Founded in 2004 and is devoted to crafting arguably the finest Pinot Noirs in the entire southern hemisphere, Bodega Chacra is a rare non-Italian, non-Burgundy producer that IWM has championed essentially since its inception. Part of what makes Bodega Chacra so special (and what ties it to the world of Italian wine) is its owner and winemaker, Piero Incisa della Rocchetta, grandson of Mario Incisa, who created the legendary Sassicaia. Piero fell in love with the windswept landscape of Patagonia and set out to craft pure, Burgundian expressions of Pinot Noir in Argentina, just as his grandfather had done with Bordeaux varietals in Tuscany’s Bolgheri zone 50 years prior.
The second most important thing that makes Bodega Chacra special are the estate’s old-vine vineyards, planted in 1932 and 1955, which yield delightfully complex fruit that’s blessed with perfect acidity. Piero’s wines are sleek and nimble, with just the right amount of power and structure to hold everything together, and they’re thoroughly enjoyable both young and mature. New York Times wine critic Eric Asimov just wrote an article on Bodega Chacra, which is definitely worth checking out if you want to learn more about the estate.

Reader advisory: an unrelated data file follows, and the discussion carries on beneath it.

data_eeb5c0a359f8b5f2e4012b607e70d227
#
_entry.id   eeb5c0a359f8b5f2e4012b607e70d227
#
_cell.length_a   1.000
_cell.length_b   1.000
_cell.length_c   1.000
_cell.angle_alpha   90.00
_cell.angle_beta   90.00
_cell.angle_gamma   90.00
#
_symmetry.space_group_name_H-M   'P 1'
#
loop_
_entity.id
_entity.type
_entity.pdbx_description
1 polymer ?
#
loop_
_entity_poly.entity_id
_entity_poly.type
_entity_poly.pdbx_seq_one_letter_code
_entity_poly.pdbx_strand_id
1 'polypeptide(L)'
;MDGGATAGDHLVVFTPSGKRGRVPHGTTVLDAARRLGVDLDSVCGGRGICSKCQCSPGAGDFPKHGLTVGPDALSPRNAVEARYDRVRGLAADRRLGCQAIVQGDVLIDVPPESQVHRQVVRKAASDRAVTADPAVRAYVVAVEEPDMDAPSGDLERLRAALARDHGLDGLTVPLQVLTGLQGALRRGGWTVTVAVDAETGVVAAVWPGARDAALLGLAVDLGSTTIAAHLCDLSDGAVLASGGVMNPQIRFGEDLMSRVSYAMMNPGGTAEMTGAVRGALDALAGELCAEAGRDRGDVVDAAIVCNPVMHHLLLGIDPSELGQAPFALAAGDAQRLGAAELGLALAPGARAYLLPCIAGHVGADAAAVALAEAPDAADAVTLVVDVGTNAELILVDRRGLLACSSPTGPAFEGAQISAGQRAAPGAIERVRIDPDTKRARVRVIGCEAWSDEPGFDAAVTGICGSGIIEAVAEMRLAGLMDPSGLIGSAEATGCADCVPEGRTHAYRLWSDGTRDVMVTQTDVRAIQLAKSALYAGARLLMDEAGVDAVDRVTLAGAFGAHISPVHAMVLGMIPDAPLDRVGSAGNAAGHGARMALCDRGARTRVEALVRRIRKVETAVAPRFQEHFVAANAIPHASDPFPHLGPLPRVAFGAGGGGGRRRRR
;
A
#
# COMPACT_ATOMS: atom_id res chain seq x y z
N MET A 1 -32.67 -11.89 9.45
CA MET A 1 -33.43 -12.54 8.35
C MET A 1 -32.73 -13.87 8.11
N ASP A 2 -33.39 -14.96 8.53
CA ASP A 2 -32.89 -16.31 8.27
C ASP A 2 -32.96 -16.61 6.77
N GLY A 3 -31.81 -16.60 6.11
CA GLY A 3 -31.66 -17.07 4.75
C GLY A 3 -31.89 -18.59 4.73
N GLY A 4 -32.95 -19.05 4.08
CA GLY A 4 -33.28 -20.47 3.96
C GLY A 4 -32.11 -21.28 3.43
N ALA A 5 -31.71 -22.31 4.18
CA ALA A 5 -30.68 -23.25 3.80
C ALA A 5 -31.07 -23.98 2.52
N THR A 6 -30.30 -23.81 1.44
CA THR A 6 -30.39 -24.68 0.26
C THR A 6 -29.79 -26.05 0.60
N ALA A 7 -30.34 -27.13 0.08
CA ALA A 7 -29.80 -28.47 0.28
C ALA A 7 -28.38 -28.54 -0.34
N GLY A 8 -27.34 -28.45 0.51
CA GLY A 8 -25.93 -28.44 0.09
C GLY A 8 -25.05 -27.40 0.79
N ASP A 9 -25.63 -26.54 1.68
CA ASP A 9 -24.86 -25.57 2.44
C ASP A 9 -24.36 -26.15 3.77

Barda, the Bodega Chacra’s entry-level Pinot Noir, was outstanding in 2014. A blend of old-vine fruit from the estates flagship vineyards planted in 1955 and 1932 along with additional fruit from younger vines, Barda is a killer value that offers great complexity and depth of flavor for its humble price. Light to medium-bodied on the palate and replete with soft tannins, it shows beautiful characteristics of ripe red fruit, minerals, and floral notes, ending with a bright, mouth-watering finish.
Sourced from vines planted in 1932 (hence its name), Chacra’s Treinta y Dos is the estate’s most important, long-aging wine. Often tightly wound in its youth, after a few years of aging in bottle, the “32” blossoms with a gorgeous, heady bouquet of red and blue berries, spice and earth, all held together by balanced, refined tannins. Relatively low in alcohol (just 12%), this wine will appeal to wine-lovers who enjoy classic red Burgundies as well as to aficionados of riper New World Pinot Noirs, and it is capable of fifteen or more years of maturity in your cellar.